Improving Handwriting

What skills to learn, what tools to get
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theanimal
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Improving Handwriting

Post by theanimal »

I'd like to improve my handwriting. I'm curious if anyone has gone about doing this? If so, are there any resources or exercises that you found that were worthwhile?

ertyu
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Re: Improving Handwriting

Post by ertyu »

I did this. A classmate of mine wrote very neatly so I just decided to write "more like him." Yes this was all there was to it. I didn't write exactly like him, but i did write neater. It's as simple as deciding "I'll write Y letter in Z way from now on" and then doing that

edited to add: now that i think about it, I was also in school, so I had a lot of practice writing in my newly chosen style. might be time for a couple moths of a longhand journaling habit
Last edited by ertyu on Wed Aug 03, 2022 11:41 pm, edited 3 times in total.

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Sclass
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Re: Improving Handwriting

Post by Sclass »

I did this a long time ago when I wanted to stop writing like a kid. The first thing I did was change some of the symbols so they didn’t look like one another. For example my 2 looked like Z. It ultimately was a change in style but I didn’t notice it at the time.

The biggest change was I slowed down. I was always in such a hurry to write. At some point I realized I should be penning things down like a gothic monk writing calligraphy. Legibility improved.

horsewoman
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Re: Improving Handwriting

Post by horsewoman »

It's really a matter of paying attention for me.
Like @sclass, if I'm writing in a hurry, it's a mess. Sometimes I can't even decipher what an item in my shopping list is supposed to be...
When I'm taking care, I can write very neat and pretty.

So maybe try to find out which letters make the most mess and practice those?
In my case lower case b, h and k look alike if I'm not paying attention and I often turn around m and n, so it looks like uu and u.
It's a bad habit.

Dream of Freedom
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Re: Improving Handwriting

Post by Dream of Freedom »

;) Kind of, about 5 years ago I broke the third metacarpal in my right hand. So I was left-handed for a while and my handwriting was completely illegible at first. I got an adult coloring book and colored while watching Youtube. It helped. Stylistically my handwriting still needs work. :oops:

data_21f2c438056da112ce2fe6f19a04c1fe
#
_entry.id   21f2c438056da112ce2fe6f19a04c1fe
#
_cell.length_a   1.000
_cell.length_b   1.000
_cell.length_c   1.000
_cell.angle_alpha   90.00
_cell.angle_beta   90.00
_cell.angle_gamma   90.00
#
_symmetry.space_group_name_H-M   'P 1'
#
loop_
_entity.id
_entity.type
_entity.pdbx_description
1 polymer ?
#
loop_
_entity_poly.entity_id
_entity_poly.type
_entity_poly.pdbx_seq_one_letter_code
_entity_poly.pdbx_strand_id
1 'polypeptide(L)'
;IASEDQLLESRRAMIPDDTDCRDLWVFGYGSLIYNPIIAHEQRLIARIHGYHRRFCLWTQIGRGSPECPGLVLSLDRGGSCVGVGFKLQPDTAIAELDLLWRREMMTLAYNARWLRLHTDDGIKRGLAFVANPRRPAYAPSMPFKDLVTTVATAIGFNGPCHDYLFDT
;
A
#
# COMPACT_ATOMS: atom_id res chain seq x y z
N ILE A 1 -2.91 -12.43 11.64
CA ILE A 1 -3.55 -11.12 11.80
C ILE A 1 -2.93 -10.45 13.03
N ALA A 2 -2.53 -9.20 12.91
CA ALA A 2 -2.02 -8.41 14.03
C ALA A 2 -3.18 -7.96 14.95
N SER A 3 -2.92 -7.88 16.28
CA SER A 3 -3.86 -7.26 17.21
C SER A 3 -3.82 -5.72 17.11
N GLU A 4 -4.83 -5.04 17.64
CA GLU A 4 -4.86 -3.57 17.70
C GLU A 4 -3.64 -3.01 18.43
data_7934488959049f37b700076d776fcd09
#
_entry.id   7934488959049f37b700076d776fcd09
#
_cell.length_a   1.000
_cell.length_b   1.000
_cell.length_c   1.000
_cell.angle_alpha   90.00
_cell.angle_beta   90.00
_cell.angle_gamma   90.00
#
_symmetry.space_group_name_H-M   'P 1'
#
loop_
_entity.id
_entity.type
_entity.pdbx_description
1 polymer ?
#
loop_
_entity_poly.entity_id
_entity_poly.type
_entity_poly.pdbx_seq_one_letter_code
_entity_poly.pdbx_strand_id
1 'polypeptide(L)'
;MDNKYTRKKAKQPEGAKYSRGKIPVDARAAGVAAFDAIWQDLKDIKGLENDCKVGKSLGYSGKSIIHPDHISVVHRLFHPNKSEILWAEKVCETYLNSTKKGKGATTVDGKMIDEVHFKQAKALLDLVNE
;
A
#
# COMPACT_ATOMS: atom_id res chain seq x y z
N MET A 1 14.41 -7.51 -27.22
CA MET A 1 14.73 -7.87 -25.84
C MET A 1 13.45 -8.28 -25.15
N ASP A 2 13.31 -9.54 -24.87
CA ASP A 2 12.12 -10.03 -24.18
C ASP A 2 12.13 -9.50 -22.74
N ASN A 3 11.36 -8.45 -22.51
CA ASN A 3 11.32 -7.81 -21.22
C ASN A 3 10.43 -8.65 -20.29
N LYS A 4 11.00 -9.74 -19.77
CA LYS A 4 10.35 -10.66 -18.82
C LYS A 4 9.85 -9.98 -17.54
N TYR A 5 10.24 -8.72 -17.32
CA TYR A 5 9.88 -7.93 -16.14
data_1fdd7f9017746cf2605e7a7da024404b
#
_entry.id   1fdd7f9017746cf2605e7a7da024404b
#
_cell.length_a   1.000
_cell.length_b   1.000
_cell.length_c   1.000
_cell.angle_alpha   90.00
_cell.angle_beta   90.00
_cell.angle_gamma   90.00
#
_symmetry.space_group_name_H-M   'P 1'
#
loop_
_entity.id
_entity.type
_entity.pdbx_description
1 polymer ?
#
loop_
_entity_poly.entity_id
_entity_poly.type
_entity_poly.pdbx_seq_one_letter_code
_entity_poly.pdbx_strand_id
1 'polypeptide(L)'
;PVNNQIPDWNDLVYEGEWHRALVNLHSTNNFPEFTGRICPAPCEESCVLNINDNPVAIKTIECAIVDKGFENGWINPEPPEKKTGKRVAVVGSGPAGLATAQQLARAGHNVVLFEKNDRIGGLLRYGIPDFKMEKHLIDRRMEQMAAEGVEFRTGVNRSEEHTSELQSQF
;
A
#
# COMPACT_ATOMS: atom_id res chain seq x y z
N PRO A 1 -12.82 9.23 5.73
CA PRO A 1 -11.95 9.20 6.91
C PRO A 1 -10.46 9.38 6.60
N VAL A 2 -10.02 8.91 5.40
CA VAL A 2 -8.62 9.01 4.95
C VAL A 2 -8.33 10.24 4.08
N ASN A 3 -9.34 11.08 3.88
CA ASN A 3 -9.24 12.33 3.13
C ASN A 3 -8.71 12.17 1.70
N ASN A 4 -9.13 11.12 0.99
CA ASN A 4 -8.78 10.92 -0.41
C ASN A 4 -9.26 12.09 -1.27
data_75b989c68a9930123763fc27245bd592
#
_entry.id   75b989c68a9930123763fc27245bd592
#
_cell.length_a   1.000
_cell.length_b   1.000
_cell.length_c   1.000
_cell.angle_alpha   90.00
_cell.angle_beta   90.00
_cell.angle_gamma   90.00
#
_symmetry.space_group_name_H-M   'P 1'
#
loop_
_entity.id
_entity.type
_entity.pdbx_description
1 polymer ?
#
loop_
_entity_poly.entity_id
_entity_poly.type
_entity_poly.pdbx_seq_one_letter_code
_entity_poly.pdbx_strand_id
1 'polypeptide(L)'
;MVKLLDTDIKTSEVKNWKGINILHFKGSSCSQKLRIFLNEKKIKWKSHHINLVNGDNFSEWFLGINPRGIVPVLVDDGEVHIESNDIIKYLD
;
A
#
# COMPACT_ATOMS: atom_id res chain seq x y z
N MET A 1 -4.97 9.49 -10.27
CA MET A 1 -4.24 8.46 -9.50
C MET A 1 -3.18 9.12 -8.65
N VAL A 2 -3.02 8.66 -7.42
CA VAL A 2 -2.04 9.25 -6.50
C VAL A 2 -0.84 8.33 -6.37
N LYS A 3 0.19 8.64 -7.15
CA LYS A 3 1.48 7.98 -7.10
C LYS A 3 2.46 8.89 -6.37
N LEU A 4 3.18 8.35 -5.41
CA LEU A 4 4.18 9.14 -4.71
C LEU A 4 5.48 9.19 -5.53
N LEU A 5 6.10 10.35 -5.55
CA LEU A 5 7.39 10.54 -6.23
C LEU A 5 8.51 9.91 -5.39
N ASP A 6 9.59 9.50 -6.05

AxelHeyst
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Re: Improving Handwriting

Post by AxelHeyst »

+1 what they said:
.Practice without time stress. But stack functions, don't just repeat "the lazy brown dog..." Over and over. Personal journaling is the best imo.
.Find a pen you enjoy and paper you like. It's important to like, on a tactile level, the tools you're using. Don't just use some ground score bic and the inside of a wheaties box, in other words.
.improving one letter at a time is where it's at, I think. Find a lower case y you like. Then once that's habitual, find a nice h. Etc.

I suppose you could do some intensive handwriting improvement sessions, especially if you have large chunks of time to fill. I'd be interested in this, as on my list is to learn Spencerian and/or Italics with a dip pen. A few hours of intense focus with an instruction book for a week might catapult you to six months at one letter at a time.

Check out: a handwriting manual, by Alfred Fairbank. A classic on italic writing.

jacob
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Re: Improving Handwriting

Post by jacob »

Our school system taught cursive, which was very close to this(*), complete with the double lines.
Image
We were also graded on the neatness of our writing until the 9th grade. I didn't ever manage to get any grade other than an 8 (hundreds of papers), which is the average grade corresponding to a B. I hear some of the girls in the class got a 9 (B+). I don't know how.

Anyhoo, ... as the grading stopped and constraints were lifted from grade 10 on wards, I started printing A LOT more. Most of my letters now look like what comes out of a computer. The letter connections in cursive were retained only when it made sense instead of forcing it on every single letter.